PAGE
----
March 26, 2019; Associated Press
At a time when the Catholic Church is reeling and responding to claims of abuse worldwide, another blow to the male-dominated faith hit home this week. Founder and editor Lucetta Scaraffia and her entire female editorial board quit a monthly Vatican women’s magazine, Donne Chiesa Mondo (Women Church World), that has drawn international attention for exposing the abuse of nuns within the church.
In a letter of resignation to Pope Francis, Lucetta Scaraffia, the founder and editor of Women Church World, wrote that the editorial board members, all women, felt in the last few months, that a hierarchy dominated by men was marginalizing them and did not value their work.
“It seems to us that a vital initiative is being reduced to silence, to return to the antiquated and arid method of the top-down selection, under direct male control, of women who are perceived as being reliable,” Ms. Scaraffia wrote in the letter, dated March 21, which was provided to the New York Times. Instead of promoting fruitful discussion, the Vatican preferred to return to a “clerical self-referential” mode, she wrote.
Begun as an independent monthly insert in the Vatican newspaper L’Osservatore Romano under Pope Benedict XVI and continued under Pope Francis, Women Church World covered everything from theological essays to stories about food and cooking. But it captured broad attention with its recent stories about clerical abuse of nuns. Scaraffia said that the church had “never accepted responsibility” and tried to keep the problem hidden.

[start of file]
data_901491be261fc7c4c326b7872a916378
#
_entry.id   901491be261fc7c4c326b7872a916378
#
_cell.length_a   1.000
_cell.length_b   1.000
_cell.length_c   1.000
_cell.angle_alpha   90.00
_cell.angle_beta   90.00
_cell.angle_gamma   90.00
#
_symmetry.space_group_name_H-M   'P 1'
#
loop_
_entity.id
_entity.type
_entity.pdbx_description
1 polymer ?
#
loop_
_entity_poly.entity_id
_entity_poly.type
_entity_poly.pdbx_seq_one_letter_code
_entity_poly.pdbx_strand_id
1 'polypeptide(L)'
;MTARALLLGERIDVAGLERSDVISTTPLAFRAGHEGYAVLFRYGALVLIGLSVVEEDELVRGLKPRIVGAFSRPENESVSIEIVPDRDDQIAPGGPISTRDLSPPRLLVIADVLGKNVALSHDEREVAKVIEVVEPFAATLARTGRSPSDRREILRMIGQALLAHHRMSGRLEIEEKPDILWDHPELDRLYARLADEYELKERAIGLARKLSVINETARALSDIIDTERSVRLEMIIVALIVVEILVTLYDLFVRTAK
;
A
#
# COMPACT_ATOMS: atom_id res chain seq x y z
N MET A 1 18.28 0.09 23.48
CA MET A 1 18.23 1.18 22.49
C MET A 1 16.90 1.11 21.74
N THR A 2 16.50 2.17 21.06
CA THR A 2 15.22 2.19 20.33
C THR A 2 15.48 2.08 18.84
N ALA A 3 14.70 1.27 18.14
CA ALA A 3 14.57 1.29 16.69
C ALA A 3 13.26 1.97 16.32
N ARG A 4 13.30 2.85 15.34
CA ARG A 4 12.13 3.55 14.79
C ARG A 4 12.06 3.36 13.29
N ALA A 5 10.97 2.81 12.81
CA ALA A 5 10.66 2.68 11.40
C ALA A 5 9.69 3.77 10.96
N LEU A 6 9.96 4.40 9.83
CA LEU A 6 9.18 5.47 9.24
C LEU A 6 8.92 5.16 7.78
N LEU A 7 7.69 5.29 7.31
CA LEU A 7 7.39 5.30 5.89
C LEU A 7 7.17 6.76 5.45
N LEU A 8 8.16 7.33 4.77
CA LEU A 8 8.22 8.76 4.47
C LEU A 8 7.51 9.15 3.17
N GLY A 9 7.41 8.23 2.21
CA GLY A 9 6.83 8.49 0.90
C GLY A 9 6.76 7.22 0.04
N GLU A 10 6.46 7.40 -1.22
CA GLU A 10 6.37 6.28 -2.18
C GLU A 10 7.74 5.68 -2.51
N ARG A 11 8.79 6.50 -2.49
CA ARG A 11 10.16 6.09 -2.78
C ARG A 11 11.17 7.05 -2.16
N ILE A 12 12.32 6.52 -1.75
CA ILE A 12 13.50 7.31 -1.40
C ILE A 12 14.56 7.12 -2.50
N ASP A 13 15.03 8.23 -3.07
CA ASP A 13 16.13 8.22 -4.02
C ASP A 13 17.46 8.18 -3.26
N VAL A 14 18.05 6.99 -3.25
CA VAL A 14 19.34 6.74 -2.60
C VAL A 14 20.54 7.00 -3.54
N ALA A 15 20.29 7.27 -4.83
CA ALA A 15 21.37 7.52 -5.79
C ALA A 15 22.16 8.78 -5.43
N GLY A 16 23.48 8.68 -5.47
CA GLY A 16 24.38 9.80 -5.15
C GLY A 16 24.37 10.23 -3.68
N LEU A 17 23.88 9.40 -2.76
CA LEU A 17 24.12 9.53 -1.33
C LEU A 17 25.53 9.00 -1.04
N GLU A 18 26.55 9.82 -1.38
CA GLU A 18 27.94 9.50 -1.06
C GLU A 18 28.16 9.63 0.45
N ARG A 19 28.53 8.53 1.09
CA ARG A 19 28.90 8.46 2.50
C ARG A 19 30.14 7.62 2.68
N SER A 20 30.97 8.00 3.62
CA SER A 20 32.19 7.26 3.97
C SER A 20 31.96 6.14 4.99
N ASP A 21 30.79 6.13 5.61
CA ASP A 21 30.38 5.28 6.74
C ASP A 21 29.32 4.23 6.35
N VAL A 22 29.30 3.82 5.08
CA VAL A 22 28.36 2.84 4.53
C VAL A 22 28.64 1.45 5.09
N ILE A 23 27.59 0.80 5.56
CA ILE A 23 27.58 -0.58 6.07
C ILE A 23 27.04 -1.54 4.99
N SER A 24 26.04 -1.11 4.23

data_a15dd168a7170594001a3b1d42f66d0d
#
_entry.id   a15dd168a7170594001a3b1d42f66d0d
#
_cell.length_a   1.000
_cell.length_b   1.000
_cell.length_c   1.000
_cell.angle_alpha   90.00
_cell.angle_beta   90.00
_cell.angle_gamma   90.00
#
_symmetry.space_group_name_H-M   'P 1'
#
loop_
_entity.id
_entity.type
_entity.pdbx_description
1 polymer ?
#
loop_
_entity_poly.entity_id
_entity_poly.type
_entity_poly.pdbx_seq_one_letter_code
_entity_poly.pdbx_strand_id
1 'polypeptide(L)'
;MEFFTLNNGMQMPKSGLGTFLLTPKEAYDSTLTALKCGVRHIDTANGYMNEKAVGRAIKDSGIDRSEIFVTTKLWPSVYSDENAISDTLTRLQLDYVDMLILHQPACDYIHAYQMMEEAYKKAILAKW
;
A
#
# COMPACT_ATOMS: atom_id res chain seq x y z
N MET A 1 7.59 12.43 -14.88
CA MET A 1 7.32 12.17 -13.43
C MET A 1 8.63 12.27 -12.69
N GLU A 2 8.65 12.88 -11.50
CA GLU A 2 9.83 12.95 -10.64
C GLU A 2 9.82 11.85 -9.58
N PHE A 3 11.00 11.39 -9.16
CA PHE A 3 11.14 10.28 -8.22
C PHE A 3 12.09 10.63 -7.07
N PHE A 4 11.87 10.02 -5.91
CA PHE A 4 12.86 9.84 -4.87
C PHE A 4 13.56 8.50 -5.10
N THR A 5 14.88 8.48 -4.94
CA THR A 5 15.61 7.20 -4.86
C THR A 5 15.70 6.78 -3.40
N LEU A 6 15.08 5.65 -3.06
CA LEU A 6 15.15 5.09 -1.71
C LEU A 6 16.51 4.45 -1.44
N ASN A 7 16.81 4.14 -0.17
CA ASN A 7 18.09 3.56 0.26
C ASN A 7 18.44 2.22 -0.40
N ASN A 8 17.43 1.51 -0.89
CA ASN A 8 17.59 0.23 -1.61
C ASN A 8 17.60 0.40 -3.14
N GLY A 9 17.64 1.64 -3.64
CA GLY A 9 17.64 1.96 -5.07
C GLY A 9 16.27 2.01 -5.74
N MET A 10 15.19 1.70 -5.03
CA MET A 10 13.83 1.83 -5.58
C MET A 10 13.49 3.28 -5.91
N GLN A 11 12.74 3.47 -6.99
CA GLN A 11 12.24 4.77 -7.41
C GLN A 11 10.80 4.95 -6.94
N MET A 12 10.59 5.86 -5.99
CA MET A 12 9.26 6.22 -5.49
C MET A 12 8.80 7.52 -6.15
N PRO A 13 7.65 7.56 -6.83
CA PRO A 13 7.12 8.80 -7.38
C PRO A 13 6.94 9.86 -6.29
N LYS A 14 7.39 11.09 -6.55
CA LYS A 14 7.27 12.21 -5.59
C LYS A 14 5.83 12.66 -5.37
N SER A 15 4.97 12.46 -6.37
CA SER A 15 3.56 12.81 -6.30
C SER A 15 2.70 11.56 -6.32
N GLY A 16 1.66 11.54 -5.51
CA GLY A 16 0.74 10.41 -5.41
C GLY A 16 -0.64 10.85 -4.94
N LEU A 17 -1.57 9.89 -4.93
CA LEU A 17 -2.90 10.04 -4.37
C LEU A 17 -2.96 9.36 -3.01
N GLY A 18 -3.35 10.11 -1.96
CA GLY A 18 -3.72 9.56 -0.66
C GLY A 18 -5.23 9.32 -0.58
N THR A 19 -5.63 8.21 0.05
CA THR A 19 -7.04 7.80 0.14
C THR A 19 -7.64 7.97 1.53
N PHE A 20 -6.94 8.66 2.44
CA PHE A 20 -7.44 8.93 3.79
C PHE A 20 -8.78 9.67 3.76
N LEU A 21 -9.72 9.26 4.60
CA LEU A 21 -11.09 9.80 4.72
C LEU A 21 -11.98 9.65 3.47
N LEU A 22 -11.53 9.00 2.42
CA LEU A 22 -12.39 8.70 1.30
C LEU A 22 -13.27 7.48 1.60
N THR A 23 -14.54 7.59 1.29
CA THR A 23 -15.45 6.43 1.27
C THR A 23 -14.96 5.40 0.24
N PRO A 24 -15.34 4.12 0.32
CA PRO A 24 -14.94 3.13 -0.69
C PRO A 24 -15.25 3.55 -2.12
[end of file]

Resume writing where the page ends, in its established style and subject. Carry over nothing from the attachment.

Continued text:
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Here now enters new leadership for L’Osservatore Romano. With the appointment of Andrea Monda as its new director in December 2018, Scaraffia points to changes, including his joining her editorial meetings and publishing articles in L’Osservatore Romano that were focused on women’s issues, but with a different editorial perspective. Scaraffia claims she was being pressured. Monda denies anything but making suggestions.
But the Vatican remains a male-dominated world, even as its communications arm has gone through a year of staffing changes and personnel upheaval.
In a statement Tuesday, Monda, who was named last year as the top editor of L’Osservatore Romano, said Scaraffia’s decision had been “free and autonomous.” He did not mention the other resignations. He said that the monthly women’s magazine, which is published as an insert with L’Osservatore Romano, was not being “disempowered.”
“In no way have I selected anyone, be it male or female, based on the criterion of obedience,” Monda said. “It is the opposite, avoiding any interference with the monthly magazine, I have supported truly free dialogue, not based on the mechanism of pitting one against the other, or of closed groups.”
What lies ahead for this groundbreaking publication? Based on press coming from the Vatican, it is unlikely that a fully woman-led, independent press corps for this magazine will reemerge any time soon.—Carole Levine